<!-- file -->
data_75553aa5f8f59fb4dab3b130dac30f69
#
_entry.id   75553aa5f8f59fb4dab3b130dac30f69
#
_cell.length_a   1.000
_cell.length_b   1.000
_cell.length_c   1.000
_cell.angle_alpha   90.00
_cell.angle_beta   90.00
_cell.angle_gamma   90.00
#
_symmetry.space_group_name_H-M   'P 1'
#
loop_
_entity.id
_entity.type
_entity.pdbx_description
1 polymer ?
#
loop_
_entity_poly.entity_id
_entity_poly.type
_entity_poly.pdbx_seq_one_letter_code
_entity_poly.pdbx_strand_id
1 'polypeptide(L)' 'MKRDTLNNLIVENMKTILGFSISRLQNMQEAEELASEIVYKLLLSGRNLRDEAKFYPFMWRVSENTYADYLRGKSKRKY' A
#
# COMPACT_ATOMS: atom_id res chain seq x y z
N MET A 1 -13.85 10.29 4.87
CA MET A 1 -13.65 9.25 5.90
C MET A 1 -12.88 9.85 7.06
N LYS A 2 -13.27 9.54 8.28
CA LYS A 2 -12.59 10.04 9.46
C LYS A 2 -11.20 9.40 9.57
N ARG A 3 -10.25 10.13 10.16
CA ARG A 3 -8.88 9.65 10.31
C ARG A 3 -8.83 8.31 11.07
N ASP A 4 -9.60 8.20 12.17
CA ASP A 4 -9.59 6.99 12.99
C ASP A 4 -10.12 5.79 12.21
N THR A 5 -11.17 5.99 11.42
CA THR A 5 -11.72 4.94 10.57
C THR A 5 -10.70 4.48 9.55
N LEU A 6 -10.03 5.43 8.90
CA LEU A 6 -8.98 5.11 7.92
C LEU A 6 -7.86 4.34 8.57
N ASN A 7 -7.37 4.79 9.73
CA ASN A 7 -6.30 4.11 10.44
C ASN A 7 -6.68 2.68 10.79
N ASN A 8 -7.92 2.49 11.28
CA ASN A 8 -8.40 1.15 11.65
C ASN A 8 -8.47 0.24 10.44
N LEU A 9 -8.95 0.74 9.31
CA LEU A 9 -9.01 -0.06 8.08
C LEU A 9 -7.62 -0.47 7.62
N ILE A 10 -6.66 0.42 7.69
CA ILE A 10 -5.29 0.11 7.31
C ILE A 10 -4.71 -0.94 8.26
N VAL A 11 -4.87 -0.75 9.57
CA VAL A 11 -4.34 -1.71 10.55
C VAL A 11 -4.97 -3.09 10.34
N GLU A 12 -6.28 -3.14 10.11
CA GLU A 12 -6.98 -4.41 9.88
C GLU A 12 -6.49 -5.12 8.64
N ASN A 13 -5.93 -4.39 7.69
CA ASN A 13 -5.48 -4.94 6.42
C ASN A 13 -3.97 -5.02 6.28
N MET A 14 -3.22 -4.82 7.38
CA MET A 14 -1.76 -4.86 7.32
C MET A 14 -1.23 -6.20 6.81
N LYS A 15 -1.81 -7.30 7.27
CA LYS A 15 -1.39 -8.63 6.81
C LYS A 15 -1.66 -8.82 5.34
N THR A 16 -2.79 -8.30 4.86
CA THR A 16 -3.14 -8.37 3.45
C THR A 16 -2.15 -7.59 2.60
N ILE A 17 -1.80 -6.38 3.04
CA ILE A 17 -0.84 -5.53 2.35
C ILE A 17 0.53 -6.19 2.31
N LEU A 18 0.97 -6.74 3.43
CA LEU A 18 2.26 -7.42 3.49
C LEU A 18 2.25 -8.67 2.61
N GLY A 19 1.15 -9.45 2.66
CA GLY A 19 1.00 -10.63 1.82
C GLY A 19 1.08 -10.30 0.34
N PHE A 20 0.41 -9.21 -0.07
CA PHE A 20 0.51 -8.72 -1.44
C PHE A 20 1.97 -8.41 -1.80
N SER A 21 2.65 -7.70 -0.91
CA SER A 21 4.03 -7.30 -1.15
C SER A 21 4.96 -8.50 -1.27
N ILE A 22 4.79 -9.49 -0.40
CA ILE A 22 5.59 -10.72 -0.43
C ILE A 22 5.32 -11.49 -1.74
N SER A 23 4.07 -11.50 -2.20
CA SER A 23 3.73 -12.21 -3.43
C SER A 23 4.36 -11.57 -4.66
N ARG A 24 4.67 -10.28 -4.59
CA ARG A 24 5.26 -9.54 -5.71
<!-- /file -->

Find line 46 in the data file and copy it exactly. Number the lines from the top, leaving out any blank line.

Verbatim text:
N ASN A 7 -7.37 4.79 9.73